NACCOM has submitted evidence to the National Audit Office’s inquiry into Universal Credit, and the five-week wait to receive the first payment. Jessie Seal, our Campaigns and Policy Coordinator, explains why it’s vital that the Government provides a joined-up asylum and benefits system that doesn’t put newly recognised refugees at risk of homelessness and destitution, as is currently the case.

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The introduction of Universal Credit has forced people who are poorest into prolonged periods without cash and this is devastating for people who are newly recognised refugees. These periods of destitution stop people from being able to move forward, gain stability and look after their families with security.

Across the political spectrum, charities, think tanks and politicians agree that the current five-week wait for payments serves no-one. Reports from member organisations across the network highlight that the current system of Universal Credit leaves people at risk of experiencing destitution and homelessness once they are granted refugee status.

The point at which someone is granted refugee status is fraught with challenges and stress. People must transition from asylum support to mainstream benefits, find new accommodation and begin to rebuild lives that have often been left in limbo by prolonged periods waiting for their asylum claim to be assessed. People must achieve this in a short 28-day timeframe during their asylum support notice period, whilst not receiving Universal Credit payments for 35-days.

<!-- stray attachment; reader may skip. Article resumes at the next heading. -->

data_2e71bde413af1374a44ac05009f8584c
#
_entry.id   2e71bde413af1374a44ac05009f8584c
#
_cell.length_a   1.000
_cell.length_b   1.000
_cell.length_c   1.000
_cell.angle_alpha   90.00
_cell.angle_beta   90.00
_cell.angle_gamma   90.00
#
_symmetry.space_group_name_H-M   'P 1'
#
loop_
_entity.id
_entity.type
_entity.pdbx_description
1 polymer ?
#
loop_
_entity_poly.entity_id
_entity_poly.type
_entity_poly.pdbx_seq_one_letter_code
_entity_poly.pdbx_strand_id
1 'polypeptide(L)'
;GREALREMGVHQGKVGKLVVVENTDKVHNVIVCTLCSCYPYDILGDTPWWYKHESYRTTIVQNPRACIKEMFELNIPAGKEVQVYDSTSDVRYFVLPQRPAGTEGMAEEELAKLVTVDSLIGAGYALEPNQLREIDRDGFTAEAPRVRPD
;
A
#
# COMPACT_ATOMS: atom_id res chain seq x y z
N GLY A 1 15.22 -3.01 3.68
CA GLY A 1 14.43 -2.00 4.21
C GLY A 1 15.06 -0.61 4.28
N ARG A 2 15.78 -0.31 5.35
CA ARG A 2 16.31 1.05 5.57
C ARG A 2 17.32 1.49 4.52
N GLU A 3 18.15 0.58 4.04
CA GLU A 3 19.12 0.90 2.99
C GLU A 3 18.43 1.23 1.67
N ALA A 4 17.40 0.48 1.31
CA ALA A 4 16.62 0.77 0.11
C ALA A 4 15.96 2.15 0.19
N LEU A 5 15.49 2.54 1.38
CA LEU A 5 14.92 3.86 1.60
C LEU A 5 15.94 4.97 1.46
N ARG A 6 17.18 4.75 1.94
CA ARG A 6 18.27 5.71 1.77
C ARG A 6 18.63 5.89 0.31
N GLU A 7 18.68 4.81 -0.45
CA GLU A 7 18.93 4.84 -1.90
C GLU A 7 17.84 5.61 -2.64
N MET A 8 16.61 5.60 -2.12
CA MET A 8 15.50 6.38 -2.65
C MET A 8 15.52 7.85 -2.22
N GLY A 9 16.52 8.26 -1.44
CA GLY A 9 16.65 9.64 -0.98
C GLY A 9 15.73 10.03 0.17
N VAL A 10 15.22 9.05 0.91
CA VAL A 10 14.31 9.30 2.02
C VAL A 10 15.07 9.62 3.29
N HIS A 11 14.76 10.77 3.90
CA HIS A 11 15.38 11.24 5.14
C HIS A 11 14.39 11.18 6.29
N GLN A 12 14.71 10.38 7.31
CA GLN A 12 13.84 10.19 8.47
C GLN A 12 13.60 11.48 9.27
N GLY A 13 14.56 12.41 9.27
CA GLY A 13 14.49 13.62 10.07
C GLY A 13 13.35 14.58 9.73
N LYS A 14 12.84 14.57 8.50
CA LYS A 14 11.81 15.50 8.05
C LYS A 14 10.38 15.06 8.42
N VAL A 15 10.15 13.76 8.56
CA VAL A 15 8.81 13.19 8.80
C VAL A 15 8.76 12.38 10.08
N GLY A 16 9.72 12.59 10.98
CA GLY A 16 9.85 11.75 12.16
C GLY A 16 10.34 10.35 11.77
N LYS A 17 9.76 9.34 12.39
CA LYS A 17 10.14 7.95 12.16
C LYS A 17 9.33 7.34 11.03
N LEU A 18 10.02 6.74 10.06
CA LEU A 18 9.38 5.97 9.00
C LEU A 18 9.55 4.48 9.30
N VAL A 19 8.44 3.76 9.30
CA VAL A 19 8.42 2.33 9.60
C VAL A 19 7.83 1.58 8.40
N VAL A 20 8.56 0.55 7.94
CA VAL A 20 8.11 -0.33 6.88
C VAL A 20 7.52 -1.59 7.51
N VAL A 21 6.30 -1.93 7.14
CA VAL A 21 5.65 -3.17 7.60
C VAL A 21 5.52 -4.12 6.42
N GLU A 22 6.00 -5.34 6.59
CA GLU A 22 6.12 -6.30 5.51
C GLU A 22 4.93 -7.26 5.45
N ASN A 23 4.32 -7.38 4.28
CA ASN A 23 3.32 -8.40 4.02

For people who have additional vulnerabilities, such as limited English language skills, being a survivor of torture, and/or mental or physical health needs, navigating the benefits system can be overwhelming without additional support.

The National Audit Office (NAO) has carried out several ‘value for money’ studies and is currently assessing the process of making a Universal Credit claim and getting to the first payment. Using information from our annual members’ survey, our Mind the Gap and Mind the Gap – One Year On reports, and on-going communication from members, NACCOM submitted evidence to this study, which can be found here.

It is clear that Universal Credit is putting people at risk and unfairly penalising people who should be safe having been granted international protection. We call for a joined up asylum support and mainstream benefits system that supports people as they are granted refugee status and works to prevent homelessness, rather than creating it.